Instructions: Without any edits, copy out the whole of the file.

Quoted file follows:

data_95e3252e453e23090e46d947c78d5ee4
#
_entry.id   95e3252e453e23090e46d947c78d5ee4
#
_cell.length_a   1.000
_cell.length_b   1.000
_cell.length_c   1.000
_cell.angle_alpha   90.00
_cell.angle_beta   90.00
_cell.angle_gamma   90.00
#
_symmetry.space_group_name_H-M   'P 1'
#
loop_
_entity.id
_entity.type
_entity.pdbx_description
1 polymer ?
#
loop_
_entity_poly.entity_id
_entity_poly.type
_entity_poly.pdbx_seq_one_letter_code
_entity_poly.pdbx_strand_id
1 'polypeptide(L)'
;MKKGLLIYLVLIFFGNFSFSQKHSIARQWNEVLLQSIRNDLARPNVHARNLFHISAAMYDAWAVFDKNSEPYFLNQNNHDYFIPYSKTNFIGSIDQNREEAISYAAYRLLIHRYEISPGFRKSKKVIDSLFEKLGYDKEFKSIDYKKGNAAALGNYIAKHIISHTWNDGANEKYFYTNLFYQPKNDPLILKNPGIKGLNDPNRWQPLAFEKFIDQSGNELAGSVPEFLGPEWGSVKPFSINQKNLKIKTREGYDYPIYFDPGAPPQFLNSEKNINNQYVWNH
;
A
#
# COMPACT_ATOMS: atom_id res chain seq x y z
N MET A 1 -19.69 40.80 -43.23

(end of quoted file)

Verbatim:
data_95e3252e453e23090e46d947c78d5ee4
#
_entry.id   95e3252e453e23090e46d947c78d5ee4
#
_cell.length_a   1.000
_cell.length_b   1.000
_cell.length_c   1.000
_cell.angle_alpha   90.00
_cell.angle_beta   90.00
_cell.angle_gamma   90.00
#
_symmetry.space_group_name_H-M   'P 1'
#
loop_
_entity.id
_entity.type
_entity.pdbx_description
1 polymer ?
#
loop_
_entity_poly.entity_id
_entity_poly.type
_entity_poly.pdbx_seq_one_letter_code
_entity_poly.pdbx_strand_id
1 'polypeptide(L)'
;MKKGLLIYLVLIFFGNFSFSQKHSIARQWNEVLLQSIRNDLARPNVHARNLFHISAAMYDAWAVFDKNSEPYFLNQNNHDYFIPYSKTNFIGSIDQNREEAISYAAYRLLIHRYEISPGFRKSKKVIDSLFEKLGYDKEFKSIDYKKGNAAALGNYIAKHIISHTWNDGANEKYFYTNLFYQPKNDPLILKNPGIKGLNDPNRWQPLAFEKFIDQSGNELAGSVPEFLGPEWGSVKPFSINQKNLKIKTREGYDYPIYFDPGAPPQFLNSEKNINNQYVWNH
;
A
#
# COMPACT_ATOMS: atom_id res chain seq x y z
N MET A 1 -19.69 40.80 -43.23